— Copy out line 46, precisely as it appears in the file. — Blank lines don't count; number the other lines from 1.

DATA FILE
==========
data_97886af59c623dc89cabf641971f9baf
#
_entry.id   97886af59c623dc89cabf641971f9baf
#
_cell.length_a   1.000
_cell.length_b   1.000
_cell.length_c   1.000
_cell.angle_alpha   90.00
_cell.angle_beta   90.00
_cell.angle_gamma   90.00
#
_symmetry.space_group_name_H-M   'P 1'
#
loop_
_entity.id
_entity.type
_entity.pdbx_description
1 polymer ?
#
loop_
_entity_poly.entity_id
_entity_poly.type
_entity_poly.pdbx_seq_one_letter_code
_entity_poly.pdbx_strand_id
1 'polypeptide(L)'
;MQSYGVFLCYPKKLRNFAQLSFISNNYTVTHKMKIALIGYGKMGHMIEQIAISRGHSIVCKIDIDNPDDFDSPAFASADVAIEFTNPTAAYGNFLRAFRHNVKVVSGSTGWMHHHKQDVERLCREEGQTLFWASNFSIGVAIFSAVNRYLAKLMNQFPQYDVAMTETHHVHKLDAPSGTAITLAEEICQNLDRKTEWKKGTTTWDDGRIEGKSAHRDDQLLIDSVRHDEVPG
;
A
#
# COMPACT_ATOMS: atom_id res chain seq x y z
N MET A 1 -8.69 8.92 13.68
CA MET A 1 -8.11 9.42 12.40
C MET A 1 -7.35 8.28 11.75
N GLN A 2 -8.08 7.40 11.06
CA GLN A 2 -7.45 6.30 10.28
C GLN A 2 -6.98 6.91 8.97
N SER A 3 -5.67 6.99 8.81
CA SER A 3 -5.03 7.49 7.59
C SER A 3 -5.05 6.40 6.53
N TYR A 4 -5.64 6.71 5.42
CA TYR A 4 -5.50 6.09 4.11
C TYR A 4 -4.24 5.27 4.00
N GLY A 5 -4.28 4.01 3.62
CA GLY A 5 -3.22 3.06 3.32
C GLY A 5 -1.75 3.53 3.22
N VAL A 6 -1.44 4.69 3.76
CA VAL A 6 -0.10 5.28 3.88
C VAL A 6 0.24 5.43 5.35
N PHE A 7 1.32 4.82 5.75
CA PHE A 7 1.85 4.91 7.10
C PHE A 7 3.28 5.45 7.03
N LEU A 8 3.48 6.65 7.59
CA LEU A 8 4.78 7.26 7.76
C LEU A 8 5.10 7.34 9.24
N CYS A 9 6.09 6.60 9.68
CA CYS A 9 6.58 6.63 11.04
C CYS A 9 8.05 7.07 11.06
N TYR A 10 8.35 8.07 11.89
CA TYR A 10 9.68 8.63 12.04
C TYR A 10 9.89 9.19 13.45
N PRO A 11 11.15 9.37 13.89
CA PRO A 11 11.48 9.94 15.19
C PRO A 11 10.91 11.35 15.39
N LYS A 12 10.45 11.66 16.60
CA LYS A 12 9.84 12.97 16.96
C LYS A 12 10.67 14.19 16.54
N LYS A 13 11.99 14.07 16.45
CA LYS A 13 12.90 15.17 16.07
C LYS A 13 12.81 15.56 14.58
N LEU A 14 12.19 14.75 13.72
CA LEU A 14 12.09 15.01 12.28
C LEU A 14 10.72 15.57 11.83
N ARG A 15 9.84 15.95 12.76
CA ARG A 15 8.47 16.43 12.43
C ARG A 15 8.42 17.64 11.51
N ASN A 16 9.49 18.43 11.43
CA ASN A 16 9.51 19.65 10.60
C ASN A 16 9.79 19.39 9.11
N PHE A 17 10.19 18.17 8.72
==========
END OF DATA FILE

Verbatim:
N VAL A 6 -1.44 4.69 3.76